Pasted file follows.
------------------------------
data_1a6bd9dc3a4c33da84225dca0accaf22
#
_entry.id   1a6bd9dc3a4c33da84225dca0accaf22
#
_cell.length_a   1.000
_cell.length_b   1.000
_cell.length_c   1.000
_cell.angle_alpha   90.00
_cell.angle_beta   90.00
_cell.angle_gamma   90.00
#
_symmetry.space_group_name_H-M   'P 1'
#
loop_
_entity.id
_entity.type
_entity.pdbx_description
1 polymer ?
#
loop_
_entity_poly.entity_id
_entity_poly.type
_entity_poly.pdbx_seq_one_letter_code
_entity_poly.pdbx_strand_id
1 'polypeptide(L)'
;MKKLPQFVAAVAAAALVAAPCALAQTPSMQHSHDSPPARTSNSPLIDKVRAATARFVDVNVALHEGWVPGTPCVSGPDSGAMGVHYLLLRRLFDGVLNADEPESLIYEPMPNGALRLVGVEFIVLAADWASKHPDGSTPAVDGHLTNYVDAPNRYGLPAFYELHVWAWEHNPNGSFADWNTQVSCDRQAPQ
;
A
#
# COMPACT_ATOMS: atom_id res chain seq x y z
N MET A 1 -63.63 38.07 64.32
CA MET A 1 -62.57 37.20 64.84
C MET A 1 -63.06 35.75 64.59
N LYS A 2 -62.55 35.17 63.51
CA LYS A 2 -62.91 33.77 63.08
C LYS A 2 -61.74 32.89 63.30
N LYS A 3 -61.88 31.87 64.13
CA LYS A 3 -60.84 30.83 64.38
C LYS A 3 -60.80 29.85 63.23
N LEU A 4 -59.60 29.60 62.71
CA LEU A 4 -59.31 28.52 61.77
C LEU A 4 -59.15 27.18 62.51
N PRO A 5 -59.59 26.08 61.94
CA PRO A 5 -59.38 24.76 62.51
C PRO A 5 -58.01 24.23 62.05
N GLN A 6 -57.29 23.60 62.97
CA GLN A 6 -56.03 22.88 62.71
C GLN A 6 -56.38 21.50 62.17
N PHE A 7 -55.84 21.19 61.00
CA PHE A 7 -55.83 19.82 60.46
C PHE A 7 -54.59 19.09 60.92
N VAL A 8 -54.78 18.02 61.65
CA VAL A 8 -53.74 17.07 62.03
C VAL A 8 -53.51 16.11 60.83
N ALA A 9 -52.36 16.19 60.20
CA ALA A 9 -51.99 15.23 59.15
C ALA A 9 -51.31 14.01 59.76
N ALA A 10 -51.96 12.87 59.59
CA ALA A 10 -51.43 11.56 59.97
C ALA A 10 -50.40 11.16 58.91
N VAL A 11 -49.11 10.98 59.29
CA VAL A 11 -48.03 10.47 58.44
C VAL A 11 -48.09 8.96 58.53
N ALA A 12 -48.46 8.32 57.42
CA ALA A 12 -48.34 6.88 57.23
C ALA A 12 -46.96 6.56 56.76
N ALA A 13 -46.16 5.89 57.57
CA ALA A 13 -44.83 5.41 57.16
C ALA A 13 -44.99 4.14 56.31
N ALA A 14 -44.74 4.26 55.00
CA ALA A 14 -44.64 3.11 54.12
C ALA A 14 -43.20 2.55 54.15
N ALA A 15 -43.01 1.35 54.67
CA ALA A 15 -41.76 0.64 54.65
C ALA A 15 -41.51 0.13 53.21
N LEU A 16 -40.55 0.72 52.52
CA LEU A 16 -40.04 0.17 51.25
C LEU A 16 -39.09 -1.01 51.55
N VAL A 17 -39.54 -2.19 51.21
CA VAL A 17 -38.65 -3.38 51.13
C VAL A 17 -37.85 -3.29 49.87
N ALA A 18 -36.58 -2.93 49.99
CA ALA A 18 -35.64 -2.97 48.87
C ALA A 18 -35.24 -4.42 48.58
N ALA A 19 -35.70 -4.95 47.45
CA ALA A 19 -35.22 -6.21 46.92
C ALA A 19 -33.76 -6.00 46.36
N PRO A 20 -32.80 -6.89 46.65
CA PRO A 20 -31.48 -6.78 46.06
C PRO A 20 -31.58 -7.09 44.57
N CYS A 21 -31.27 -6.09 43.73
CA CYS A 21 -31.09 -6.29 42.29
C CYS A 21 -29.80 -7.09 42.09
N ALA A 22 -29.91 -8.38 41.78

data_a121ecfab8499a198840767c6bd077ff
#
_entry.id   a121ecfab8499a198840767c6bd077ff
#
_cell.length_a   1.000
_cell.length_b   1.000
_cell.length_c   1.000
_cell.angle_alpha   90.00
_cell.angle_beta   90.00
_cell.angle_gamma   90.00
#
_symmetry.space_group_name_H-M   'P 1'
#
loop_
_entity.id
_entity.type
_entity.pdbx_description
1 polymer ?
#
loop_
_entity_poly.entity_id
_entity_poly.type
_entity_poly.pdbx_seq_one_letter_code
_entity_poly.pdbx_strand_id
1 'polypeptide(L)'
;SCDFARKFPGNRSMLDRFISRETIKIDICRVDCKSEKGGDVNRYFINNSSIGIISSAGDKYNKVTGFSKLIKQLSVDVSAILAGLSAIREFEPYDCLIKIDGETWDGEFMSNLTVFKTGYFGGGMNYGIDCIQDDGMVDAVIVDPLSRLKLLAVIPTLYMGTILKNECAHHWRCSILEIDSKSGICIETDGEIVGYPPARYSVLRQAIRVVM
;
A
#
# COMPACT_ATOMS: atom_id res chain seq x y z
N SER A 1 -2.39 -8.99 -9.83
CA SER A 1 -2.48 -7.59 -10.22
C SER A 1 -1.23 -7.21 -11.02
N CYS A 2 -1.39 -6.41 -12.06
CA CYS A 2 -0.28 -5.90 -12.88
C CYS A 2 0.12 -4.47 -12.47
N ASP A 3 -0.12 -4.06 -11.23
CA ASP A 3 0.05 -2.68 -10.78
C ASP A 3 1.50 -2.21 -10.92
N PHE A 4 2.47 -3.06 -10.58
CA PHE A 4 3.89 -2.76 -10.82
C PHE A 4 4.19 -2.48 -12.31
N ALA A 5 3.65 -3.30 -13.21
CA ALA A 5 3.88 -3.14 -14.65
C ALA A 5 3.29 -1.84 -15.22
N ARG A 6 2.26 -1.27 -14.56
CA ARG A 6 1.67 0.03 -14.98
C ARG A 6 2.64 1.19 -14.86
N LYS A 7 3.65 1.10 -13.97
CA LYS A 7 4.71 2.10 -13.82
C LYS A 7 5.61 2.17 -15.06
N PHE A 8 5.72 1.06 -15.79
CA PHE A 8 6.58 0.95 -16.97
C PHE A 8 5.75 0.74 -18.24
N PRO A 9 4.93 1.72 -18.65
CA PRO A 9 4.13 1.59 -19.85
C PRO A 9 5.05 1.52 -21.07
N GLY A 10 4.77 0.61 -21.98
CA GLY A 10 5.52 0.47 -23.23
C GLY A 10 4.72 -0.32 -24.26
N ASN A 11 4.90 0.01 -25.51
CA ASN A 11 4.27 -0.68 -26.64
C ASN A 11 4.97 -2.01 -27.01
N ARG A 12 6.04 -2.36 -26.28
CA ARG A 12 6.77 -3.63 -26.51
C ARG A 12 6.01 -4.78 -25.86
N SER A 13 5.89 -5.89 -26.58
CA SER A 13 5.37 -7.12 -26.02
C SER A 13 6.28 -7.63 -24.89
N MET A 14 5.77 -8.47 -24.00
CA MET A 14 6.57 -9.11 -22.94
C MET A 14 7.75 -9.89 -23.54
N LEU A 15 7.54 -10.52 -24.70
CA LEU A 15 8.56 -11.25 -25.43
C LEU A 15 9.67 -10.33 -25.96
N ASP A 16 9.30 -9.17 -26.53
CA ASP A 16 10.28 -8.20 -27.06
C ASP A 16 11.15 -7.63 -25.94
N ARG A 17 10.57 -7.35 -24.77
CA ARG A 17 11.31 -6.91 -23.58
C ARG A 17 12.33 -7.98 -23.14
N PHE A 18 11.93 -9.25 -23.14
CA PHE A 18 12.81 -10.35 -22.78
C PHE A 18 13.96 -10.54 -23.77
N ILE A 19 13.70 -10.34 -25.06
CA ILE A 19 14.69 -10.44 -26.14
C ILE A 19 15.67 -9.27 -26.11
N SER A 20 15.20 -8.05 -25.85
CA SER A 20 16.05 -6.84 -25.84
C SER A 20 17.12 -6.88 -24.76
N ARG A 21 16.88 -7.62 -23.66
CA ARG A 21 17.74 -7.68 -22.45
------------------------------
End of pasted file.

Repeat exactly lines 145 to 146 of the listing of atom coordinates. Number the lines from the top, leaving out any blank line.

C LYS A 7 5.61 2.17 -15.06
N PHE A 8 5.72 1.06 -15.79